- National Council of Teachers of Mathematics (NCTM)
- NRICH from the University of Cambridge
- ORIGO Education
- The School Leader’s Guide to Building and Sustaining Math Success book
- Visible Learning for Mathematics book
When we think artificial intelligence, it is very likely that we conjure up scenes from franchised science fiction thriller (Terminator) or complete infatuation with a computer (Her) or even autocorrect on our own smartphones.
Check out a basic video overview on Artificial Intelligence. (5:27)
How teachers can utilize AI in engaging student learning with next practice strategies?
AUTOMATION: assistance with grading. Here teachers can give quick feedback to students through a survey that is autograded. Opportunities for exit tickets, anticipatory knowledge gathering of a new concept/topic or just general interest will give both teachers and students a baseline of information to work from.
- Create and grade quizzes with Google Forms – https://goo.gl/agXQq9
- Use Plickers (iOS/Android) app and cards – https://get.plickers.com/
- Chatbots like those found on Snatchbot (https://snatchbot.me/) can be created by students and teachers. Examples like Mitsuku, WestJet’s Juliet and Snatchbot gallery.
- Chatbots for students – these at https://goo.gl/wtu7M6 can be used to get organized or to have a conversation.
- Siri is found on an iOS device in Settings > Siri & Search. Allow “Hey Siri”.
- Cortana is a digital agent for Windows 10.
- A caution for teachers in using Voice Assistants like Amazon Echo Dot or Google Home in their classroom. Currently these smart speakers connect with a personal account which would not use a school division’s filtering system. Once these smart speakers are able to utilize or be connected to a hosted O365 or GSuite Apps for Education teacher account, they would be more secure and safe to use.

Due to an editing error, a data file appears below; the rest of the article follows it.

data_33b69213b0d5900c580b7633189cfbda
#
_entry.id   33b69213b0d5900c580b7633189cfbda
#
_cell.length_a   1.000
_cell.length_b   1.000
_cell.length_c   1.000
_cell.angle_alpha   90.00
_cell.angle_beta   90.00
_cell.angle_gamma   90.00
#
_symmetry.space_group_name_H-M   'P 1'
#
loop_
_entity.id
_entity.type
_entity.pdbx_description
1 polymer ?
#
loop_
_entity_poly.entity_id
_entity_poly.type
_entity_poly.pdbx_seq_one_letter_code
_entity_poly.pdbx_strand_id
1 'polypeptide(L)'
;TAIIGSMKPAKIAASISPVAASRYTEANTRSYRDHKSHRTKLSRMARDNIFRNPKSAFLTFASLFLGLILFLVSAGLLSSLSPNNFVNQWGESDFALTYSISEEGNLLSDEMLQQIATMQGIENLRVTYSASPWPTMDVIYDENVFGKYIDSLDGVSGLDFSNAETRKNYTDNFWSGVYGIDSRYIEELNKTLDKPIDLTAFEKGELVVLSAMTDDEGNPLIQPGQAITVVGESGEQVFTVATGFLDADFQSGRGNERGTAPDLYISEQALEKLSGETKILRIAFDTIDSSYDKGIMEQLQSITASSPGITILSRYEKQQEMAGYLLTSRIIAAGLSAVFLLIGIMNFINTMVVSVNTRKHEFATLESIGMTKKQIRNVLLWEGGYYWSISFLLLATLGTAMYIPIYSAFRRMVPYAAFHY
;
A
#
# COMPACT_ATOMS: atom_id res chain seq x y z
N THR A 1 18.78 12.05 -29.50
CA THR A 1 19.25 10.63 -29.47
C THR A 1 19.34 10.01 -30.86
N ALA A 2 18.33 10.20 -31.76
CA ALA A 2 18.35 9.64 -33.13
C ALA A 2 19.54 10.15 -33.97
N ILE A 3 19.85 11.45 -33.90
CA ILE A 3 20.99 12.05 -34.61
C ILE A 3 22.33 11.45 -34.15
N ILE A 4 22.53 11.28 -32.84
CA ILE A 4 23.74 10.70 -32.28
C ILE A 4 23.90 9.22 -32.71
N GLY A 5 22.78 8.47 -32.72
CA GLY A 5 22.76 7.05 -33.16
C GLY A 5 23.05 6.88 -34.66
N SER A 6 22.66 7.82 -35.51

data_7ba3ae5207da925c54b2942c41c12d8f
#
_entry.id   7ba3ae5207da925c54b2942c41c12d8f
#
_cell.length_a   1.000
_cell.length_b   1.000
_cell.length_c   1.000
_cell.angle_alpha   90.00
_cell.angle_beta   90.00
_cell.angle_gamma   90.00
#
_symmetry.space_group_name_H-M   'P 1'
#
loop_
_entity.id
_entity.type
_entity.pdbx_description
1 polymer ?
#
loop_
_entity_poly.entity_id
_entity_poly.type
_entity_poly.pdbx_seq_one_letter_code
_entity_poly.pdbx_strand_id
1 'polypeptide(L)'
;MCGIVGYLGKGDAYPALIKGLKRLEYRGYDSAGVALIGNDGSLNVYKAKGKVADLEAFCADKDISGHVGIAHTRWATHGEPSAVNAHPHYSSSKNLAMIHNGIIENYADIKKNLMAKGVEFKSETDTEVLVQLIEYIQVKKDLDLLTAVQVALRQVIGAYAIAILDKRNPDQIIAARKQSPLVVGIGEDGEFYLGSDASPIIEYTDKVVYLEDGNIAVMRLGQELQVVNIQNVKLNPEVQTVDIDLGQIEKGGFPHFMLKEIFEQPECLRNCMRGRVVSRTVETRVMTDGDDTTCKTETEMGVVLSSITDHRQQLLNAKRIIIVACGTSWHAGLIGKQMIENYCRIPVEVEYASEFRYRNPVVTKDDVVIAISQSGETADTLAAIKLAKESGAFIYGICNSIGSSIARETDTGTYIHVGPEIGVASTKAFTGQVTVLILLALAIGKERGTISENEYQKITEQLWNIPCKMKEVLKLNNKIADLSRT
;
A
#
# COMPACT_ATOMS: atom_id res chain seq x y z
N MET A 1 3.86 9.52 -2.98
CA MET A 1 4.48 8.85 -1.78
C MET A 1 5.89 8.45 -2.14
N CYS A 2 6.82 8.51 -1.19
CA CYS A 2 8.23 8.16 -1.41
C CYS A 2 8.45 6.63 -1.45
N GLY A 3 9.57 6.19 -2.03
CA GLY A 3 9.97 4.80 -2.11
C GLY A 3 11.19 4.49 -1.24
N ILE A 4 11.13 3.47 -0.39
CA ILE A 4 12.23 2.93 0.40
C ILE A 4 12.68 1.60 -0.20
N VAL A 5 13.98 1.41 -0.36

Such as text-to-speech or speech-to-text online systems that reinforce and provide tools to remove barriers for students so that they may demonstrate their learning.
- Texthelp RW4GC and Equatio training and resources at https://www.texthelp.com/en-us/support/training/.
- More resources and information on Microsoft’s Accessibility features are found at https://www.microsoft.com/en-us/accessibility.
- Presentation Translator is a free plug-in for Microsoft PowerPoint that creates subtitles in real time. See https://translator.microsoft.com/help/education/ for more information.
- Turn on Chromebook accessibility features via https://goo.gl/JD0sYf.
- Google Slides with automatic captions – https://goo.gl/Hjy1ZF.
- Apple accessibility features at https://www.apple.com/ca/accessibility/.
- Machine Learning Projects.
- A collection of AI experiments from Google are found at https://experiments.withgoogle.com/collection/ai. Explore machine learning with pictures, drawings, language, music and more. Some examples include: Teachable Machine – https://experiments.withgoogle.com/teachable-machine and Quick, Draw! – https://experiments.withgoogle.com/quick-draw.
- Emoji Scavenger Hunt – https://emojiscavengerhunt.withgoogle.com/
- Anki’s Cozmo robot – https://www.anki.com/en-ca/cozmo/code-lab
- Cue the clever bot – https://www.makewonder.com/cue_the_cleverbot/
Artificial intelligence resources in education are great in providing secondary sources of information and support for learners. The above examples are a small sampling of what teachers can do to provide students with access to machine learning in a purposeful way. Yet it is important to note that AI does not provide the humanity and emotional-social support that is so important in the classroom. School staff are an integral part of making a learning environment the most engaging, safe, imaginative and creative it can be.